Annual health screenings aren’t limited to women and children.
Men, too, should take part in annual screenings for a variety of specific health issues and for their general health.
A survey of the American Academy of Family Physicians found that 55 percent of men responding had not seen their doctor for a physical exam in the previous year, even though 40 percent of them had at least one chronic condition.
During these annual screenings “we can pick up abnormalities,” says Steven Mattson, MD, an internal medicine provider with Trinity Health, who noted that healthcare providers may be able to notice things patients might not see. “Prostate cancer is fairly asymptomatic until it has spread to other areas, so it’s good to pick that up early. Cholesterol problems are also asymptomatic.”
According to the Centers for Disease Control and Prevention (CDC), the top causes of death among adult men in the United States are heart disease, cancer (prostate, lung, colorectal, bladder, and melanoma are the five most common cancers in American men, the CDC said), unintentional injuries, chronic lower respiratory disease, and stroke.
Lifestyle changes, Mayo Clinic pointed out, can help reduce the risk of these diseases significantly. Dr. Mattson recommends lifestyle changes that include weight loss and exercise and a healthy diet with more fruits and vegetables, less red meat, and more fish and chicken. Mayo Clinic adds to that, advising the following:
Don’t smoke. If you do smoke or use tobacco products, ask your doctor to help you quit. Avoid exposure to secondhand smoke, air pollution, and chemicals, such as those in the workplace.
Eat a healthy diet. Choose vegetables, fruits, whole grains, high-fiber foods and lean sources of protein, such as fish. Limit foods high in saturated and trans fats, and foods with added sugar and sodium.
Maintain a healthy weight. Losing excess pounds – and keeping them off – can lower your risk of heart disease as well as various types of cancer.
Get moving. Exercise can help you control your weight, lower your risk of heart disease and stroke, and possibly lower our risk of certain types of cancer. Choose activities you enjoy, such as tennis, basketball, or brisk walking. All physical activity benefits your health.
Limit alcohol. If you choose to drink alcohol, do so only in moderation. That means up to two drinks a day if you are age 65 or younger and one drink a day if you are older than age 65. Examples of one drink include 12 fluid ounces of beer, 5 fluid ounces of wine, or 1.5 fluid ounces of standard 80-proof liquor. The risk of various types of cancer, such as liver cancer, appears to increase with the amount of alcohol you drink and the length of time you’ve been drinking regularly. Too much alcohol can also raise your blood pressure and increase your risk of heart attack and stroke.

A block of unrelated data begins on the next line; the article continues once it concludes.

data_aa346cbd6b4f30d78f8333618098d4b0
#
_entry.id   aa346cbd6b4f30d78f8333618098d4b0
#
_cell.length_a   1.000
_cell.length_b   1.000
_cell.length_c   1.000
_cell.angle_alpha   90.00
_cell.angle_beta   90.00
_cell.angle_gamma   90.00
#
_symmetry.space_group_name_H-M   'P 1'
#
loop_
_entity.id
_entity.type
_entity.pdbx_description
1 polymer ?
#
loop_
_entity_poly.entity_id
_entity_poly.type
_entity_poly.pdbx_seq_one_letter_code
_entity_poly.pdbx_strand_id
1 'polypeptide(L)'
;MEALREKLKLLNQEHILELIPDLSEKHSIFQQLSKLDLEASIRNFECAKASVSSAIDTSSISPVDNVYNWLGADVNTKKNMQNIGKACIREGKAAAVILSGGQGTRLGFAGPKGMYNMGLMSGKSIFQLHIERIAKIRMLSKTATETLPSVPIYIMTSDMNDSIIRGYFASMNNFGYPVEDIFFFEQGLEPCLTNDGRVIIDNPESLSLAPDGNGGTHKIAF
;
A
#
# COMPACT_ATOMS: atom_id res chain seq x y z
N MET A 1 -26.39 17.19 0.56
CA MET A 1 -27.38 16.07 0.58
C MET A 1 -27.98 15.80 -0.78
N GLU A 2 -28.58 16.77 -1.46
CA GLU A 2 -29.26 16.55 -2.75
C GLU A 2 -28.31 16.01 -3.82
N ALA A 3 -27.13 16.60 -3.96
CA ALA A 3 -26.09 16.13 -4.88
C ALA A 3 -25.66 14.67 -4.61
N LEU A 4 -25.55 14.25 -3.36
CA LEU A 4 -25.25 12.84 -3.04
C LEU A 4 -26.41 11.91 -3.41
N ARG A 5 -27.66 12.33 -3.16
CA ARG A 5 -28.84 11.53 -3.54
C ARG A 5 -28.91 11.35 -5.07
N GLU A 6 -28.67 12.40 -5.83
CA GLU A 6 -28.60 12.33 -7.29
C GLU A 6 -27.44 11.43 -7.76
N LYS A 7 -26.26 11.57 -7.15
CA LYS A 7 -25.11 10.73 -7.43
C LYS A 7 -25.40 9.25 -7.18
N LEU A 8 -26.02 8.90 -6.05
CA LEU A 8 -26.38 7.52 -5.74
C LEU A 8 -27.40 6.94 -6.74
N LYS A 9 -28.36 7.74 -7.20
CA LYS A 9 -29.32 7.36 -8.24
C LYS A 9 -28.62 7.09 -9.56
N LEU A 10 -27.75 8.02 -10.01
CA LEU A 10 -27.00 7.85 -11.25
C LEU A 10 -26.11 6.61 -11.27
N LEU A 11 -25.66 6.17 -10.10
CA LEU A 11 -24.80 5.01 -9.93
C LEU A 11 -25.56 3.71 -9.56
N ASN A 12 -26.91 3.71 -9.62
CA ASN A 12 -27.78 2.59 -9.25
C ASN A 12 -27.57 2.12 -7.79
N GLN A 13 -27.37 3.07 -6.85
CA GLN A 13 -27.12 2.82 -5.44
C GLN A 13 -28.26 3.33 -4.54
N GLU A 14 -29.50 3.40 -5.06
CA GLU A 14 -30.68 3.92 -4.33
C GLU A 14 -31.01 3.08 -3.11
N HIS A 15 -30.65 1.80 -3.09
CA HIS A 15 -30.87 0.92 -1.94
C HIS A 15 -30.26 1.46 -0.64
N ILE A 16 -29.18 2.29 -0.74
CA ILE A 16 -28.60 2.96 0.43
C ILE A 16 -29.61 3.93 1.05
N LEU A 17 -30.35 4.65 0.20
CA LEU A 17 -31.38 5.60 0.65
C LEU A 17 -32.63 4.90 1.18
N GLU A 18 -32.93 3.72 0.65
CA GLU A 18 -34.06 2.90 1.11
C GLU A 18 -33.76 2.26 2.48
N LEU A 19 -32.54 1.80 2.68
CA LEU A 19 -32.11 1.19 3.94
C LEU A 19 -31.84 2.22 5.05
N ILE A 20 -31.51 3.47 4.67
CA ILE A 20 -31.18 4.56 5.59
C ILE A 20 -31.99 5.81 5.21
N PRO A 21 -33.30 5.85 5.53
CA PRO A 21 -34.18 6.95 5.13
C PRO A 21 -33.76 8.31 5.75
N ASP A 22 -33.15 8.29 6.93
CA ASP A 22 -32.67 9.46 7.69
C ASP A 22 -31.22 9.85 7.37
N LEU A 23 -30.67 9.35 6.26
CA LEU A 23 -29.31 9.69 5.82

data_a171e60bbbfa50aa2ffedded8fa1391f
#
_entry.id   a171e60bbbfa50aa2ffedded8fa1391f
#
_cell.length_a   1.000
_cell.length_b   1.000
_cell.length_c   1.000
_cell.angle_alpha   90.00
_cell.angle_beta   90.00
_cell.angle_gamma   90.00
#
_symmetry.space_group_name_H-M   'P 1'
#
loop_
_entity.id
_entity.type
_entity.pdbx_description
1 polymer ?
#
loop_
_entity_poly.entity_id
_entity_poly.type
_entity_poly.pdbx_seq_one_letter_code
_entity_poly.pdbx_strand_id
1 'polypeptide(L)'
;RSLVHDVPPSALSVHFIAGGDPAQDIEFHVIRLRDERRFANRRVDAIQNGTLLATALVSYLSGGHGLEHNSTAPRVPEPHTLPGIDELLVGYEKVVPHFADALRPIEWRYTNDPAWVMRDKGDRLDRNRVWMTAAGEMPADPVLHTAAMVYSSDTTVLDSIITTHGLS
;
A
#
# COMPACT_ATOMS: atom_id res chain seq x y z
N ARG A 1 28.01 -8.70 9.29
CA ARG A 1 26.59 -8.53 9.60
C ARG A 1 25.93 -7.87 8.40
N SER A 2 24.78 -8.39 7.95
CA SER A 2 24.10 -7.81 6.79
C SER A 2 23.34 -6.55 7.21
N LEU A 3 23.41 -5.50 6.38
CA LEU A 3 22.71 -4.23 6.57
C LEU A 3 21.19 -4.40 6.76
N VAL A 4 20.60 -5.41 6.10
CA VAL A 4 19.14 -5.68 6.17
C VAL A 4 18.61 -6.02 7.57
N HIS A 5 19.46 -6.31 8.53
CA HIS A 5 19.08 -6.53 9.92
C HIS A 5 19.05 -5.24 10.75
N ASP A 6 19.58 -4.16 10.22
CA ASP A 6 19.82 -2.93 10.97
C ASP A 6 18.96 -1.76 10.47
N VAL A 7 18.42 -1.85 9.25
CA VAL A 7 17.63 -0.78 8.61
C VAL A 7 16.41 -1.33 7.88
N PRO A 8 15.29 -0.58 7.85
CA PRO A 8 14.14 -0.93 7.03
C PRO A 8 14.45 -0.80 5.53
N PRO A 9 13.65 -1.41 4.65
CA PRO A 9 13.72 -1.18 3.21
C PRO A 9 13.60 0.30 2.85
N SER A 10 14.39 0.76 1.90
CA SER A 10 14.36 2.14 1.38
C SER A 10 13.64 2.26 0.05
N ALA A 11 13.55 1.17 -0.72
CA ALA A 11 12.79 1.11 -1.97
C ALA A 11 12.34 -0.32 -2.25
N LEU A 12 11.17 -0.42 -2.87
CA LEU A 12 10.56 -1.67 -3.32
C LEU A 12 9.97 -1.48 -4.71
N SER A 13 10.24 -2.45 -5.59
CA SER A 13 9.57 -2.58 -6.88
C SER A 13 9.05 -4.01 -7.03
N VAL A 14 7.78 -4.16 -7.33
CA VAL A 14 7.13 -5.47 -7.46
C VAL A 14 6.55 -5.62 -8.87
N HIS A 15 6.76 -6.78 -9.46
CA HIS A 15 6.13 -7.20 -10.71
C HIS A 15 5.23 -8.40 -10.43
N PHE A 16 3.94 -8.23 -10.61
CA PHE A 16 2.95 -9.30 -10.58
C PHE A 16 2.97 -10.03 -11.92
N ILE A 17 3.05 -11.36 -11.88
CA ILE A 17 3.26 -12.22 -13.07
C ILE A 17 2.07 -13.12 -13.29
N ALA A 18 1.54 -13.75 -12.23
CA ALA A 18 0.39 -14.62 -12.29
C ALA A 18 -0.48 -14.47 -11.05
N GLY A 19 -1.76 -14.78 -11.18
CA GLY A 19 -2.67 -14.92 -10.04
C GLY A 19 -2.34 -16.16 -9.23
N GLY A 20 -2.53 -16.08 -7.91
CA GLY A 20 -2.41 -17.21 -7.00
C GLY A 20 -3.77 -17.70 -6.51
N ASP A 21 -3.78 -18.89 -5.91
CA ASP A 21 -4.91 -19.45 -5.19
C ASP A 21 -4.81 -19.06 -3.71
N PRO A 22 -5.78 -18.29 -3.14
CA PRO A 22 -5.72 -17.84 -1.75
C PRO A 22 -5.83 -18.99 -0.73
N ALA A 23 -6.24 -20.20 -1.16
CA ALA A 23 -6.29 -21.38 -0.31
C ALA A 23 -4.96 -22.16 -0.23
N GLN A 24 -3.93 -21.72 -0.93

Manage stress. If you feel constantly on edge or under pressure, your lifestyle habits may suffer – and so might your immune system. Take steps to reduce stress – or learn to deal with stress in healthy ways.
It also pays to visit your primary care provider for annual examinations. “Women come in annually for pap smears; men should come in annually for prostate exams,” Dr. Matttson said.
The annual exam includes lab work, a physical examination, checking vital signs, and reviewing systems, he explained.
“When they make an appointment for an annual exam, we have a list of things we like to do during the exam. It’s a standardized thing we do automatically,” Dr. Mattson said, noting that some men come in with a list of concerns, while others put themselves in the doctor’s hands to figure out if anything is wrong. If a patient presents with a particular symptom, that is also checked out.
In addition to the typical annual examination, screenings for diseases with recommendations of when they should begin based on age are also taken into account. For example, the American Cancer Society advises that men should be screened for prostate cancer at age 50 if they are at average risk; age 45 if they are a high risk, and age 40 if they are at an even higher risk. The ACS also recommends that people at average risk for colorectal cancer should be screened at age 45 – and then continually up to age 75.
To schedule your annual examination, call your primary care provider today.